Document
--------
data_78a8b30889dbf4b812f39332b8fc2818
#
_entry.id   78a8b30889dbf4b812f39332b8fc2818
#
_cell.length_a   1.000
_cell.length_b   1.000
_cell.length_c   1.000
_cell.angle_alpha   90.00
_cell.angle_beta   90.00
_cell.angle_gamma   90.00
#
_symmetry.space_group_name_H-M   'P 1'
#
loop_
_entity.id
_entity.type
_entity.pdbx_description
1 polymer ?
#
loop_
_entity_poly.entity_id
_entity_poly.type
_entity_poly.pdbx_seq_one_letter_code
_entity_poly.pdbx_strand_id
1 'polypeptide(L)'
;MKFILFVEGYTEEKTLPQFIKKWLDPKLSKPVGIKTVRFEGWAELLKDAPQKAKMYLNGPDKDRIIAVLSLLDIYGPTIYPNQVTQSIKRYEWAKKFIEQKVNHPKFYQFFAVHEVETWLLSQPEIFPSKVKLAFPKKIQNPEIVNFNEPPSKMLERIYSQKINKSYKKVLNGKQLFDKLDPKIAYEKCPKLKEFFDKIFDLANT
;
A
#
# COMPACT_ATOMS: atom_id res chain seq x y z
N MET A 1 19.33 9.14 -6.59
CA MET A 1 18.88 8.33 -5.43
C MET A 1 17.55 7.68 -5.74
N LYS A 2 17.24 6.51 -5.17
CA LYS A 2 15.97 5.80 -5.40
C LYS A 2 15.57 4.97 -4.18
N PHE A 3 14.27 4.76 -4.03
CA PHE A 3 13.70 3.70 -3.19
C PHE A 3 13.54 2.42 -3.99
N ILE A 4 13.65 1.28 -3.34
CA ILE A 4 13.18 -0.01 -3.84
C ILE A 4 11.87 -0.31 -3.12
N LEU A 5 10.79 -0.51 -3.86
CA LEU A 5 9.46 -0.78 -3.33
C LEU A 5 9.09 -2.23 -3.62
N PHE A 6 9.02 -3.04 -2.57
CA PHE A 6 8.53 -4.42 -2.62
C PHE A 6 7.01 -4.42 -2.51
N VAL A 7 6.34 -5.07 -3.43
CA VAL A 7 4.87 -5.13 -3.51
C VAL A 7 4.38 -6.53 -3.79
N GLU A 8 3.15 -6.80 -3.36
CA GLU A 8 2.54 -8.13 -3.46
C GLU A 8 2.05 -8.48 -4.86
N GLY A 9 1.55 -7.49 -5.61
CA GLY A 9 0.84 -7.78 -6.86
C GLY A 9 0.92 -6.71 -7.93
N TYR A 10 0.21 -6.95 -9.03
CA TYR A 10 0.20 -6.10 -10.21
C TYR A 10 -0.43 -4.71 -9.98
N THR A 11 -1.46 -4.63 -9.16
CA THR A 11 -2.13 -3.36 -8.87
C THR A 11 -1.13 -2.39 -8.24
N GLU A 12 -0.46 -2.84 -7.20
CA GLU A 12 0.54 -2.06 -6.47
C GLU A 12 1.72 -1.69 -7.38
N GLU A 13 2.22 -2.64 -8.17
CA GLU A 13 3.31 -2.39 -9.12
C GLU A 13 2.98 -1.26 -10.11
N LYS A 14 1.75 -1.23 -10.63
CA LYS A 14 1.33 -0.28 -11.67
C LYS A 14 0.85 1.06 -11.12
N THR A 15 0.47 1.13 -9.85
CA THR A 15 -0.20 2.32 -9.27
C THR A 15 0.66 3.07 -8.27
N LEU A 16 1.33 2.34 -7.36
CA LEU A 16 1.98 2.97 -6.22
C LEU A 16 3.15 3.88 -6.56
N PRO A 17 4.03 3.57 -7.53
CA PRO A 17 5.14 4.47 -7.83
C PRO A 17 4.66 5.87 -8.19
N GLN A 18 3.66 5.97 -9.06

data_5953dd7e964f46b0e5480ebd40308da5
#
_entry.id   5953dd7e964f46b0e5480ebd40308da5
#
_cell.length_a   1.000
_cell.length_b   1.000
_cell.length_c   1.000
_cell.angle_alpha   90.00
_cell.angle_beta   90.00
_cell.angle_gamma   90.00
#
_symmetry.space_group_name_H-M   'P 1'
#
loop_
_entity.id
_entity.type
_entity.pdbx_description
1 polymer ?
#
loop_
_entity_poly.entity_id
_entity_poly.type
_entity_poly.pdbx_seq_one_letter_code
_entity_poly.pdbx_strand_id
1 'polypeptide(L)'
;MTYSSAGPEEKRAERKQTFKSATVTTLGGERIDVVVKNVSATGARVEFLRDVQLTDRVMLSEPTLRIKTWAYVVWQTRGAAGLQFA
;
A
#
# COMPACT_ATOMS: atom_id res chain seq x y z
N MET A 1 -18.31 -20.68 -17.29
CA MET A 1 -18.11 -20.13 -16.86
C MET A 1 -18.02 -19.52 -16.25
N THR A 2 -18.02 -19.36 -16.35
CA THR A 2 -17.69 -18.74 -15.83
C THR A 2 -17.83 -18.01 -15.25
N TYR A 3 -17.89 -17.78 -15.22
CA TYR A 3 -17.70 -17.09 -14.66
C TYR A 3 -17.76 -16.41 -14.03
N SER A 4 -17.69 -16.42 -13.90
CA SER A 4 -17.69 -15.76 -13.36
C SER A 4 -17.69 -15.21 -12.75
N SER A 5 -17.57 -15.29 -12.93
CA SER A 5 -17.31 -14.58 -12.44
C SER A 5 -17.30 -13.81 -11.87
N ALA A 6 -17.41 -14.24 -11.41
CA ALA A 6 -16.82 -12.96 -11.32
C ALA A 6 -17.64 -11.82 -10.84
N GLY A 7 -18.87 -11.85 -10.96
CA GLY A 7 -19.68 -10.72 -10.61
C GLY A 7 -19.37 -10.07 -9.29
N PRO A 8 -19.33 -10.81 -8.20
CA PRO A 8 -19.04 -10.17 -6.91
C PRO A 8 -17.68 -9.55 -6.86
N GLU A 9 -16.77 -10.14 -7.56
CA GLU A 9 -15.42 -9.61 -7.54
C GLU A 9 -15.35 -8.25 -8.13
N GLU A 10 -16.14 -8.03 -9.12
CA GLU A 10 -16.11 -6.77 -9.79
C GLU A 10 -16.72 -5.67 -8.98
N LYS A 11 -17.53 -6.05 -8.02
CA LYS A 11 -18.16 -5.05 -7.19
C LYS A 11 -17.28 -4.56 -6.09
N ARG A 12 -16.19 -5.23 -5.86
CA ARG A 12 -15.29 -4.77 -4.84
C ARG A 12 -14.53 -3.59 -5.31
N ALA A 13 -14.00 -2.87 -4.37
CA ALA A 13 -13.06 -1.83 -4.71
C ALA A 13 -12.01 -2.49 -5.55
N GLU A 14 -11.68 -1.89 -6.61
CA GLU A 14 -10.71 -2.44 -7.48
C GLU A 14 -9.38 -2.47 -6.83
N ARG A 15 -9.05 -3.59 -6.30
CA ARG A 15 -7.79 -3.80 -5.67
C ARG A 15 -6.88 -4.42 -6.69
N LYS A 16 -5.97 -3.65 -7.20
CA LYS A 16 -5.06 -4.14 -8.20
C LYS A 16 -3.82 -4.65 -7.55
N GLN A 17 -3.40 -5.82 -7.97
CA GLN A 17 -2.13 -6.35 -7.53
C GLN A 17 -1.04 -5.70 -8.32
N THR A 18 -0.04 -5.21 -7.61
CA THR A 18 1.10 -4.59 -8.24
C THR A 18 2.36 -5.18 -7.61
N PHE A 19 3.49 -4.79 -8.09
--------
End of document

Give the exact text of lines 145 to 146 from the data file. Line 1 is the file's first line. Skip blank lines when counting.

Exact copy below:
C LYS A 11 -17.28 -4.56 -6.09
N ARG A 12 -16.19 -5.23 -5.86